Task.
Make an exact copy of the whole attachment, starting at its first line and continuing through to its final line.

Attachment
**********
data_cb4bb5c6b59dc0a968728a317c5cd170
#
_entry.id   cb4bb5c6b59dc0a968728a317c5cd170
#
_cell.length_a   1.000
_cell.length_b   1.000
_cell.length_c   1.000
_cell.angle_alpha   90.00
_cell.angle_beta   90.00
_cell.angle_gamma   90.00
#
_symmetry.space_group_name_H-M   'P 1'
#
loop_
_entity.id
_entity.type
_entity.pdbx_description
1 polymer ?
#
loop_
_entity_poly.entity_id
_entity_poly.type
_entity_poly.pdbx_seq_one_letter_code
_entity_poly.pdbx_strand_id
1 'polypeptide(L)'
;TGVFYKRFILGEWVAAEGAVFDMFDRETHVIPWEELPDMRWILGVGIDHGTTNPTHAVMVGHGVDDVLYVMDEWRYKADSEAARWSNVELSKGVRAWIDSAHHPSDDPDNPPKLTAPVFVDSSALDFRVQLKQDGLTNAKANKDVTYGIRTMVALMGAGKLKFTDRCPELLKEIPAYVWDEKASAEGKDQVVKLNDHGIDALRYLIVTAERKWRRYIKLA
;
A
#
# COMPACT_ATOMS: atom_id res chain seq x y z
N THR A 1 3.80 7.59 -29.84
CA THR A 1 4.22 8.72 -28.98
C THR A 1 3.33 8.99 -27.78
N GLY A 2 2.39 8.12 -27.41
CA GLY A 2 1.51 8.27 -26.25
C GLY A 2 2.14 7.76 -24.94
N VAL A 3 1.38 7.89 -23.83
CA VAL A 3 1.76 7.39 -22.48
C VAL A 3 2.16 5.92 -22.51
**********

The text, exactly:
data_cb4bb5c6b59dc0a968728a317c5cd170
#
_entry.id   cb4bb5c6b59dc0a968728a317c5cd170
#
_cell.length_a   1.000
_cell.length_b   1.000
_cell.length_c   1.000
_cell.angle_alpha   90.00
_cell.angle_beta   90.00
_cell.angle_gamma   90.00
#
_symmetry.space_group_name_H-M   'P 1'
#
loop_
_entity.id
_entity.type
_entity.pdbx_description
1 polymer ?
#
loop_
_entity_poly.entity_id
_entity_poly.type
_entity_poly.pdbx_seq_one_letter_code
_entity_poly.pdbx_strand_id
1 'polypeptide(L)'
;TGVFYKRFILGEWVAAEGAVFDMFDRETHVIPWEELPDMRWILGVGIDHGTTNPTHAVMVGHGVDDVLYVMDEWRYKADSEAARWSNVELSKGVRAWIDSAHHPSDDPDNPPKLTAPVFVDSSALDFRVQLKQDGLTNAKANKDVTYGIRTMVALMGAGKLKFTDRCPELLKEIPAYVWDEKASAEGKDQVVKLNDHGIDALRYLIVTAERKWRRYIKLA
;
A
#
# COMPACT_ATOMS: atom_id res chain seq x y z
N THR A 1 3.80 7.59 -29.84
CA THR A 1 4.22 8.72 -28.98
C THR A 1 3.33 8.99 -27.78
N GLY A 2 2.39 8.12 -27.41
CA GLY A 2 1.51 8.27 -26.25
C GLY A 2 2.14 7.76 -24.94
N VAL A 3 1.38 7.89 -23.83
CA VAL A 3 1.76 7.39 -22.48
C VAL A 3 2.16 5.92 -22.51